New NPCC chair states forces have insufficient finances to meet all the challenges they face

The newly appointed chair of the National Police Chiefs’ Council (NPCC) has described the £970 million boost to policing finances in the coming year is a “positive” step but said that it will “not be enough to meet all the challenges the service faces”.  

Apr 3, 2019
By Tony Thompson
Martin Hewitt

In a blog post on the NPCC website, Martin Hewitt, formerly an Assistant Commissioner at the Metropolitan Police Service said: “An important part of my role will be working with policing and crime commissioners and the Home Office to make an evidence-based case for increased investment in the forthcoming government spending review as well as developing ambitious plans to maximise every penny we have.” 

He added: “When I look across policing and my national partners – the associations representing our officers and staff, the College of Policing, the National Crime Agency (NCA), Her Majesty’s Inspectorate, the Association of Police and Crime Commissioners, the Independent Office of Police Conduct and the Home Office – I see a shared understanding of the challenges we face and a determination to find a collective way forward.  

I am not naive enough to think there is a smooth or obvious path set out, but I am certain that there is a generational opportunity for police leaders to make a step-change in how we play our part in protecting the public. I am here because I want to play a central role in achieving this. 

Mr Hewitt also addressed the concerns that have resulted from the delays and uncertainty in the manner of Britain’s departure from the EU. 

“Policing has been planning for the potential of a no-deal exit from the EU for many months,” he said. 

At the moment, we have no firm intelligence to suggest there will be rises in crime or disorder, but we are well prepared to respond to any issues that may arise. The NPCC has an important part to play in coordinating the police response to potential issues and ensuring government is informed about the threat picture.” 

Mr Hewitt’s appointment was welcomed by politicians and senior figures in law enforcement alike. 

Home Secretary Sajid Javid said: “Martin has a distinguished track record as a public servant, and I look forward to working with him to continue this essential work. I’m proud that we have a collaborative and strong relationship with the NPCC. They have been a key partner in tackling recent challenges on serious violence and coordinating operations across forces.”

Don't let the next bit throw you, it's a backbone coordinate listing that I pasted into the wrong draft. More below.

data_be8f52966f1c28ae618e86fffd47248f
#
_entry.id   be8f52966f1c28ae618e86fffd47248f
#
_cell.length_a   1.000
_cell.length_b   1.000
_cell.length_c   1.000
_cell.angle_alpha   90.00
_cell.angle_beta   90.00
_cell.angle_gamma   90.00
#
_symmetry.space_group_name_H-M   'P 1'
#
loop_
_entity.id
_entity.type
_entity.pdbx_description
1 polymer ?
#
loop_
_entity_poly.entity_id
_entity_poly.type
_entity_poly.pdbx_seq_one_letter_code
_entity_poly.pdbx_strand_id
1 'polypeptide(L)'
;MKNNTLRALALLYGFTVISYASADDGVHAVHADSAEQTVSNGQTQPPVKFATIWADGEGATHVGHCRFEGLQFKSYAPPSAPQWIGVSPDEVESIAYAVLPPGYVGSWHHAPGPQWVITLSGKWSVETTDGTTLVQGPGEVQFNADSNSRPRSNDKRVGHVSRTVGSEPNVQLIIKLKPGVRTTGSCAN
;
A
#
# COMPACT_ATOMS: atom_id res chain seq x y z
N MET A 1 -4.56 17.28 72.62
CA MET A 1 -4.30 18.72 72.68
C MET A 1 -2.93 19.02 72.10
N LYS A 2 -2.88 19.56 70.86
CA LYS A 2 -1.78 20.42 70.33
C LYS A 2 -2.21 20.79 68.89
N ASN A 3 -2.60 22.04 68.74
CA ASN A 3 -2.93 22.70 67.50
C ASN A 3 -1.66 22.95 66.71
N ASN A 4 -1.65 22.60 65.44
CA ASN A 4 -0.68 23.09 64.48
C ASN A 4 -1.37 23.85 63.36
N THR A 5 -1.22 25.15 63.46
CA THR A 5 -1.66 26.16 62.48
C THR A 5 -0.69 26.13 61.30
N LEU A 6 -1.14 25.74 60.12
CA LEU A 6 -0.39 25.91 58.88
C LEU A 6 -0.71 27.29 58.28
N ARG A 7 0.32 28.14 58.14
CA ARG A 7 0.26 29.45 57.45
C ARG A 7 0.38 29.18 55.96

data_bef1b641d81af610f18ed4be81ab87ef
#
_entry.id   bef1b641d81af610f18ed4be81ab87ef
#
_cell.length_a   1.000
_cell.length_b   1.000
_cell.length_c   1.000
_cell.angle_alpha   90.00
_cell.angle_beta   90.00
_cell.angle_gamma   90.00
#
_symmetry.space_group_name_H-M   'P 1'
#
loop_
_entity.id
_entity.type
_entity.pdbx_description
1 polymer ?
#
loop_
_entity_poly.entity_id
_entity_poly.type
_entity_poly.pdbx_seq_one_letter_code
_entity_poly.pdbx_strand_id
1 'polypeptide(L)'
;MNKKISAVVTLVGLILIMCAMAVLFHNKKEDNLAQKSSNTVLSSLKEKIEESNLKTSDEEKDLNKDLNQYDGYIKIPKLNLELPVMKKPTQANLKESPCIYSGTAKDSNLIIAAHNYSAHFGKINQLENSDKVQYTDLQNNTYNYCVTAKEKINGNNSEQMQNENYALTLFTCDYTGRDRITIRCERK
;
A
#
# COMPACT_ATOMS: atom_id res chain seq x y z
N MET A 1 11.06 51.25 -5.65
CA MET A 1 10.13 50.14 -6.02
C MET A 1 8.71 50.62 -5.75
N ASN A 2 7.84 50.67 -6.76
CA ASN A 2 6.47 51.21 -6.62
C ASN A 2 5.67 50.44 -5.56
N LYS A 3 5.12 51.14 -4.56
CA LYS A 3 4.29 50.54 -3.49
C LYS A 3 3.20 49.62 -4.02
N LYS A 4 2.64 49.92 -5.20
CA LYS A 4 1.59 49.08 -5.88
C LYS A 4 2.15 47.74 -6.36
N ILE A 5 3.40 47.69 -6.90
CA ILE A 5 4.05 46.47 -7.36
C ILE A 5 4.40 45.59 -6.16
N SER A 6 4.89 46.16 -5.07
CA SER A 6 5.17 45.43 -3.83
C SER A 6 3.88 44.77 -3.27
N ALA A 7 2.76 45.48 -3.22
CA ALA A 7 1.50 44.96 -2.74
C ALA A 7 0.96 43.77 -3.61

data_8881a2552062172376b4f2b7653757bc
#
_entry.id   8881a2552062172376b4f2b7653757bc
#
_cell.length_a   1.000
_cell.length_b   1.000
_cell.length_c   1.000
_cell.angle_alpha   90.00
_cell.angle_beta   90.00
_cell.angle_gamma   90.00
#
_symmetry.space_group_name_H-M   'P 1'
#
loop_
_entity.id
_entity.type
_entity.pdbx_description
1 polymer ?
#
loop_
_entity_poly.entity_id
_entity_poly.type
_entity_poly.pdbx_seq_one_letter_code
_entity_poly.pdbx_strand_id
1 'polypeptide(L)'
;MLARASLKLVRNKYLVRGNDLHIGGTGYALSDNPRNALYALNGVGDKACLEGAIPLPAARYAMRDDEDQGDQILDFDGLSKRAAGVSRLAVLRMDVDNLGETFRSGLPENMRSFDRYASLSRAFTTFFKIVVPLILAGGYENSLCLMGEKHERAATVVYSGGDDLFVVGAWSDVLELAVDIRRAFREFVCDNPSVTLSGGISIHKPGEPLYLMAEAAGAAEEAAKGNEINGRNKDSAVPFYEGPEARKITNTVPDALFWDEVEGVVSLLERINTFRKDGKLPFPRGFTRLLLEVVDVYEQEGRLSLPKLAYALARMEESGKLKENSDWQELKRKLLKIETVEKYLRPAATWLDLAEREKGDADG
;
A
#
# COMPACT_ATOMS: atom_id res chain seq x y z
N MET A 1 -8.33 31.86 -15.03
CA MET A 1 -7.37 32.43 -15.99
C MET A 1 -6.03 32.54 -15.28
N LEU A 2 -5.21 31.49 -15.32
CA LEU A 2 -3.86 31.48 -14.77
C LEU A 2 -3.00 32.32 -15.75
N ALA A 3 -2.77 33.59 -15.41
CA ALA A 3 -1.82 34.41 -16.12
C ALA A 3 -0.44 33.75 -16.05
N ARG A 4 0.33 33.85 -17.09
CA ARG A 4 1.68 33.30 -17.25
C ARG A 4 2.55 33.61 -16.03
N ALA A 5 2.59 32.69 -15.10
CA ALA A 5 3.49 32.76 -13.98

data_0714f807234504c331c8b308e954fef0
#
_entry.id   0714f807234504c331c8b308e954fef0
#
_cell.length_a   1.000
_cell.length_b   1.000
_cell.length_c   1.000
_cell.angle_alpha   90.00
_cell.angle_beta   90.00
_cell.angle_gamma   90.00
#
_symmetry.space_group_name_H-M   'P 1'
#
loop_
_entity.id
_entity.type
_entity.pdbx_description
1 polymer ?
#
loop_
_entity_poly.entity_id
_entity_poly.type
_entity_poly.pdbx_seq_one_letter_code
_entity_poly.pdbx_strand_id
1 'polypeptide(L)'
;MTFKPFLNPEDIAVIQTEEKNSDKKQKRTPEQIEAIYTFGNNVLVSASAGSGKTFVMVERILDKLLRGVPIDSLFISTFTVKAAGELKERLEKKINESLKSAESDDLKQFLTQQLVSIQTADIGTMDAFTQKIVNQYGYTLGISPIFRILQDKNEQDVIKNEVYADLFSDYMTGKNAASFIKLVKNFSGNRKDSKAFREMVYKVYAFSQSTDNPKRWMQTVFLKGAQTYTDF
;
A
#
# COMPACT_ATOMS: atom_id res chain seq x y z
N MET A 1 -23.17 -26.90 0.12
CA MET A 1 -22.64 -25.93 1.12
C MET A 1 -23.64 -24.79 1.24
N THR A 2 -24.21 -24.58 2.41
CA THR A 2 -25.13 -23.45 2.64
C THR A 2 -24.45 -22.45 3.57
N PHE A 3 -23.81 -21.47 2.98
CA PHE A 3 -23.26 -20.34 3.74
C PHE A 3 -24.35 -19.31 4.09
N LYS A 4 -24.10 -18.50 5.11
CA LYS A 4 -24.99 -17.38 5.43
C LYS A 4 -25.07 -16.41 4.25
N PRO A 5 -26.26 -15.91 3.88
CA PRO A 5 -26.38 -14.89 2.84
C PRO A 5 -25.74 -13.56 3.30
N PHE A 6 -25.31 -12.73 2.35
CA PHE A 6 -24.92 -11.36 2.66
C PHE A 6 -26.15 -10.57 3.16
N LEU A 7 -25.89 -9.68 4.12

Chair of the Association of Police and Crime Commissioners, Mark Burns-Williamson, said: “On behalf of all PCCs, I want to welcome Martin to his new position at this critical time for policing. Martin brings a huge amount of policing experience with him and I am confident that we can build a strong working relationship going forward.” 

DirectorGeneral of the NCA, Lynne Owens, said: “I look forward to working with Martin in this new role. As an experienced police leader he understands the pressures from the shift in national security threats (like counter terrorism and serious and organised crime) including the impact these have on communities and also the demands for local policing services. It is critical that we lead a whole system response which ensures the right capabilities at local, regional and national level; he will be critical to this assessment and the choices placed before ministers.” 

Former NPCC chair Sara Thornton said: “I’m delighted that Martin [is] the new chair of the NPCC… He’s a hugely experienced operational chief, who has dealt with some of policing’s toughest challenges.  I have every confidence that he will be a great leader.” 

Chief Constable Dave Thompson will support Mr Hewitt as vicechair, after being recently elected to the role. He joins existing vicechair Giles York. Both chief constables operate in their roles in addition to their positions as chief officers within their respective forces. 


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